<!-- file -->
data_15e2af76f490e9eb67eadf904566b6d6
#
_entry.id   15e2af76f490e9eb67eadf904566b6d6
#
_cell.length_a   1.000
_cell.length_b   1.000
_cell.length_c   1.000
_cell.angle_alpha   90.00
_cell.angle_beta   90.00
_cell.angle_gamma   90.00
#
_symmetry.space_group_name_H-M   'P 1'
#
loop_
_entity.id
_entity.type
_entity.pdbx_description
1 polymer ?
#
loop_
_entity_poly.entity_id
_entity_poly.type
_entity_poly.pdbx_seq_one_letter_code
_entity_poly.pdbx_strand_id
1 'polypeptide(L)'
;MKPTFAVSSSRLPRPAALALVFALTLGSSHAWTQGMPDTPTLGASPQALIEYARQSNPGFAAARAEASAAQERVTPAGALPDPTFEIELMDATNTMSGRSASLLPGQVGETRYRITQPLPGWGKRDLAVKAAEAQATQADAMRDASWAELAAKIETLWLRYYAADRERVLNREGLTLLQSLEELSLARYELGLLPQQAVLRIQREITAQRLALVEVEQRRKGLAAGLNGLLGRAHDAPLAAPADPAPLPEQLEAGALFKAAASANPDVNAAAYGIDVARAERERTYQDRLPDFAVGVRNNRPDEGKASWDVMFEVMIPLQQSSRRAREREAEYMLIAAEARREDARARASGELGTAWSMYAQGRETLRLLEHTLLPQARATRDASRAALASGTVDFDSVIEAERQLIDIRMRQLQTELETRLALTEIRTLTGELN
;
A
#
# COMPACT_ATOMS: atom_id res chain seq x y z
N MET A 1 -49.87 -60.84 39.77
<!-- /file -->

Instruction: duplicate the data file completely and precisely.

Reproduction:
data_15e2af76f490e9eb67eadf904566b6d6
#
_entry.id   15e2af76f490e9eb67eadf904566b6d6
#
_cell.length_a   1.000
_cell.length_b   1.000
_cell.length_c   1.000
_cell.angle_alpha   90.00
_cell.angle_beta   90.00
_cell.angle_gamma   90.00
#
_symmetry.space_group_name_H-M   'P 1'
#
loop_
_entity.id
_entity.type
_entity.pdbx_description
1 polymer ?
#
loop_
_entity_poly.entity_id
_entity_poly.type
_entity_poly.pdbx_seq_one_letter_code
_entity_poly.pdbx_strand_id
1 'polypeptide(L)'
;MKPTFAVSSSRLPRPAALALVFALTLGSSHAWTQGMPDTPTLGASPQALIEYARQSNPGFAAARAEASAAQERVTPAGALPDPTFEIELMDATNTMSGRSASLLPGQVGETRYRITQPLPGWGKRDLAVKAAEAQATQADAMRDASWAELAAKIETLWLRYYAADRERVLNREGLTLLQSLEELSLARYELGLLPQQAVLRIQREITAQRLALVEVEQRRKGLAAGLNGLLGRAHDAPLAAPADPAPLPEQLEAGALFKAAASANPDVNAAAYGIDVARAERERTYQDRLPDFAVGVRNNRPDEGKASWDVMFEVMIPLQQSSRRAREREAEYMLIAAEARREDARARASGELGTAWSMYAQGRETLRLLEHTLLPQARATRDASRAALASGTVDFDSVIEAERQLIDIRMRQLQTELETRLALTEIRTLTGELN
;
A
#
# COMPACT_ATOMS: atom_id res chain seq x y z
N MET A 1 -49.87 -60.84 39.77